Essay Implications Of Christian From A Contractor 's Perspective
Because the Court of Claims ruled that there were certain clauses that are automatically assumed to be included in a contract (despite the clause being absent), the main risk that the Christian Doctrine poses is that contractors are unsure about the contract’s terms and conditions, presenting the risk that the doctrine will be inconsistently applied. Theoretically, however, the Christine Doctrine protects the contractor’s rights too. This paper will demonstrate how the Christian Doctrine creates frustrations in the procurement processes, results in an inconsistent application of the law, and protects the contractor.
Unclear Interpretation of Contract’s Terms and Conditions
Because the Christian Doctrine states that some clauses can be automatically incorporated by preexisting law, without being explicitly stated, this could undermine the entire deal because it inhibits the contractor’s ability to reference the contract since it is not clear what is “assumed” (Apfel and Specht 2011, 3). A government contract serves to outline the terms and conditions by which both the government and the contractor are supposed to abide. This ruling has the effect of convoluting the contracting process to the extent that the two parties have divergent ideas of what is “included” in the contract (Reid 2013, 2)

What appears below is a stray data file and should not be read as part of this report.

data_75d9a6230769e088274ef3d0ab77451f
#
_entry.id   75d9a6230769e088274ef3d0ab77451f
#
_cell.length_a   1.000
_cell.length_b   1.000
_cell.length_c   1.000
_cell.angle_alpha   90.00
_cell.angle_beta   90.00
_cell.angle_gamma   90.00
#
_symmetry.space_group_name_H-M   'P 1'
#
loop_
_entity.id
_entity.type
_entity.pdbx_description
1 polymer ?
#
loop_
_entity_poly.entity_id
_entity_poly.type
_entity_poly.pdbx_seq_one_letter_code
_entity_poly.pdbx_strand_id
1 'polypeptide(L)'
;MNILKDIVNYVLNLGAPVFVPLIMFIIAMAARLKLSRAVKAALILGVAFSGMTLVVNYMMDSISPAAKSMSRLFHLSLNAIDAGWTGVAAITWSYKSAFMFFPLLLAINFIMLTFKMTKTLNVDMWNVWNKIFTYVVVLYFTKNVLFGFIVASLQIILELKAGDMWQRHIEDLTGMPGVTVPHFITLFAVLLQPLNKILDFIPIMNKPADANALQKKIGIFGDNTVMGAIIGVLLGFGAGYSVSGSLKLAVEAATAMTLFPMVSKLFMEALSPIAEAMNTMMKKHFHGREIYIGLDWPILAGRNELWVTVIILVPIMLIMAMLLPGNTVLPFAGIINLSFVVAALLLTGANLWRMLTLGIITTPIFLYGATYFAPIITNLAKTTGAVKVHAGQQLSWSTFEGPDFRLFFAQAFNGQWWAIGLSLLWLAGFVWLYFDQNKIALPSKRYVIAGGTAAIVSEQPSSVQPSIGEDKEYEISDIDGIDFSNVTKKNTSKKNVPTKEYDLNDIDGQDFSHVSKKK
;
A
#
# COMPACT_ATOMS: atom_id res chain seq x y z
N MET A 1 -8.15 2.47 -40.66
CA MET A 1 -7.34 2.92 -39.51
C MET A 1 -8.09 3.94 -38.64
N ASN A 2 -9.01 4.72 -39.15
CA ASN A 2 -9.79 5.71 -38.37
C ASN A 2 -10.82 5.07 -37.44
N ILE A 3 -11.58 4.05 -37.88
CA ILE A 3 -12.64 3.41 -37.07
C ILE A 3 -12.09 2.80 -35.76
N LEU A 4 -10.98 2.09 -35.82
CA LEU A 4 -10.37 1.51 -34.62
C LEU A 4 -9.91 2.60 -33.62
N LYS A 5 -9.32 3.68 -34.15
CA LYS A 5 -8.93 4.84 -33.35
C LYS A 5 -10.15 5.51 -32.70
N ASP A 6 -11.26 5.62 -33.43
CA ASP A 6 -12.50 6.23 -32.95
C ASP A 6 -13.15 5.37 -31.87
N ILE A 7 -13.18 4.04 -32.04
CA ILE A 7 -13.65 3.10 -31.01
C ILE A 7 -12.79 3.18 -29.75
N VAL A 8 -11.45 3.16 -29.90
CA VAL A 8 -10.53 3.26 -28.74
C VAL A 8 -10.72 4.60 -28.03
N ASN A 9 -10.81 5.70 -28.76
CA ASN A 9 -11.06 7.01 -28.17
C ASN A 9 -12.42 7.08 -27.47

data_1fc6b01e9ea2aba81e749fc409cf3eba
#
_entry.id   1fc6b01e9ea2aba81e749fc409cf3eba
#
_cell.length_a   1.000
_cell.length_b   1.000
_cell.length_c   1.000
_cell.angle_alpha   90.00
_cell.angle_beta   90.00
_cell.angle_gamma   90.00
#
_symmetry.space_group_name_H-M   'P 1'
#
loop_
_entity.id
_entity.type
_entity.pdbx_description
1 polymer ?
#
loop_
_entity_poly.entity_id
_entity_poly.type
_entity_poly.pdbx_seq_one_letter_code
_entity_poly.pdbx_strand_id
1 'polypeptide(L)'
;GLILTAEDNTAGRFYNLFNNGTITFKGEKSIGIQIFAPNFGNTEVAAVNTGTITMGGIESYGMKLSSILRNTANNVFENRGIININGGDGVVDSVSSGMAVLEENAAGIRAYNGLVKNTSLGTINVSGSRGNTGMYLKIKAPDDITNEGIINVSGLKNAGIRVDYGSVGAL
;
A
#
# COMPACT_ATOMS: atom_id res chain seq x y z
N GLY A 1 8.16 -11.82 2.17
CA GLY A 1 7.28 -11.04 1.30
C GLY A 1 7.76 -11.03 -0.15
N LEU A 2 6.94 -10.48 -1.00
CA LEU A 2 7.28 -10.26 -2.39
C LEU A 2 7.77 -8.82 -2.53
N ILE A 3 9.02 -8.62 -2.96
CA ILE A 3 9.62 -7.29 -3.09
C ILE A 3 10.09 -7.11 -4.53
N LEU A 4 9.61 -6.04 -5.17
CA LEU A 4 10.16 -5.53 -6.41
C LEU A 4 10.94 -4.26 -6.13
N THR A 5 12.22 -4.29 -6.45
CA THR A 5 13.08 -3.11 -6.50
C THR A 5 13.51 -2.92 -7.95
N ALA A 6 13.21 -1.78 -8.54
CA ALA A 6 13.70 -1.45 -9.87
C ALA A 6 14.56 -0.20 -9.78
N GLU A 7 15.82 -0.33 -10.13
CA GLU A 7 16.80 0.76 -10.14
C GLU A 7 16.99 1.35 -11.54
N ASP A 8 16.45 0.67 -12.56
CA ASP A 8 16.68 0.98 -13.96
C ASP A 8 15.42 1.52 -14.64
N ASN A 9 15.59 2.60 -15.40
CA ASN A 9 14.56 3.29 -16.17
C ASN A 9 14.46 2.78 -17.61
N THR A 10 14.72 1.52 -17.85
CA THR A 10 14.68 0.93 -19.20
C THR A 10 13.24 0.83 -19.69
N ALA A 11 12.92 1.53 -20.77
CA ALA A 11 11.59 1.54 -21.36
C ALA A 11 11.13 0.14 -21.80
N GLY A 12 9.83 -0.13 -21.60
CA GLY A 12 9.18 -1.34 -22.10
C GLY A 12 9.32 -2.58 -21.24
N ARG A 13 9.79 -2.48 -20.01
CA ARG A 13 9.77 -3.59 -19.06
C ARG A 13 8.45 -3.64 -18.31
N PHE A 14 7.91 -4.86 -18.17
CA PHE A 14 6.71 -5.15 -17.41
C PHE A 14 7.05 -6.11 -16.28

Unclear Standards for “Deeply Ingrained” Policies
Similarly, since the standard for “deeply ingrained” in public procurement…